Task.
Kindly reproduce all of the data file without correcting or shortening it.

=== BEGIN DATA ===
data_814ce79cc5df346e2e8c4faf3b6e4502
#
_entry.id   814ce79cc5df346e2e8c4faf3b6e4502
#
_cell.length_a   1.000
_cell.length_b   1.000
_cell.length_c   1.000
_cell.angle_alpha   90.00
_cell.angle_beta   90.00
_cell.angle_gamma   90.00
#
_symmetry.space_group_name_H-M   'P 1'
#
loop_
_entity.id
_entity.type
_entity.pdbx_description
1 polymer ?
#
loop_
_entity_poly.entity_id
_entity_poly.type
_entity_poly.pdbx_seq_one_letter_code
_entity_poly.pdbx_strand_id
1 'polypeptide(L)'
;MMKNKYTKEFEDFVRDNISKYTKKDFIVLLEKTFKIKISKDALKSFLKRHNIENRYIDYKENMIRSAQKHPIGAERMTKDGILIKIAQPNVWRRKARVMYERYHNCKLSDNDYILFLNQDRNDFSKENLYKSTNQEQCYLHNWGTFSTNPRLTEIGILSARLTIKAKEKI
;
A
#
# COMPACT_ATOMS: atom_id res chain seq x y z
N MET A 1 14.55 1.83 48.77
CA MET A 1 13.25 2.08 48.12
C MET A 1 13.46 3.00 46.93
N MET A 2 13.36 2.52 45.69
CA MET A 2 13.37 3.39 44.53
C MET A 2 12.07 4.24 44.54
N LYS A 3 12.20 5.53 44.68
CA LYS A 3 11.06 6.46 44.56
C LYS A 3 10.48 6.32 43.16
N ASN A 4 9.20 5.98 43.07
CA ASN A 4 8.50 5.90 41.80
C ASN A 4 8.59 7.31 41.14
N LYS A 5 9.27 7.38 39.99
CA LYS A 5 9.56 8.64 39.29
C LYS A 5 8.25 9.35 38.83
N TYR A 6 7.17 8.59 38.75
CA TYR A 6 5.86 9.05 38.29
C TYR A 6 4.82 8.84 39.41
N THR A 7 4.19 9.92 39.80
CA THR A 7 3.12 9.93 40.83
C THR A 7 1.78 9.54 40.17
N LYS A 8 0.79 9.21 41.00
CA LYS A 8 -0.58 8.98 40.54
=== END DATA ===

data_814ce79cc5df346e2e8c4faf3b6e4502
#
_entry.id   814ce79cc5df346e2e8c4faf3b6e4502
#
_cell.length_a   1.000
_cell.length_b   1.000
_cell.length_c   1.000
_cell.angle_alpha   90.00
_cell.angle_beta   90.00
_cell.angle_gamma   90.00
#
_symmetry.space_group_name_H-M   'P 1'
#
loop_
_entity.id
_entity.type
_entity.pdbx_description
1 polymer ?
#
loop_
_entity_poly.entity_id
_entity_poly.type
_entity_poly.pdbx_seq_one_letter_code
_entity_poly.pdbx_strand_id
1 'polypeptide(L)'
;MMKNKYTKEFEDFVRDNISKYTKKDFIVLLEKTFKIKISKDALKSFLKRHNIENRYIDYKENMIRSAQKHPIGAERMTKDGILIKIAQPNVWRRKARVMYERYHNCKLSDNDYILFLNQDRNDFSKENLYKSTNQEQCYLHNWGTFSTNPRLTEIGILSARLTIKAKEKI
;
A
#
# COMPACT_ATOMS: atom_id res chain seq x y z
N MET A 1 14.55 1.83 48.77
CA MET A 1 13.25 2.08 48.12
C MET A 1 13.46 3.00 46.93
N MET A 2 13.36 2.52 45.69
CA MET A 2 13.37 3.39 44.53
C MET A 2 12.07 4.24 44.54
N LYS A 3 12.20 5.53 44.68
CA LYS A 3 11.06 6.46 44.56
C LYS A 3 10.48 6.32 43.16
N ASN A 4 9.20 5.98 43.07
CA ASN A 4 8.50 5.90 41.80
C ASN A 4 8.59 7.31 41.14
N LYS A 5 9.27 7.38 39.99
CA LYS A 5 9.56 8.64 39.29
C LYS A 5 8.25 9.35 38.83
N TYR A 6 7.17 8.59 38.75
CA TYR A 6 5.86 9.05 38.29
C TYR A 6 4.82 8.84 39.41
N THR A 7 4.19 9.92 39.80
CA THR A 7 3.12 9.93 40.83
C THR A 7 1.78 9.54 40.17
N LYS A 8 0.79 9.21 41.00
CA LYS A 8 -0.58 8.98 40.54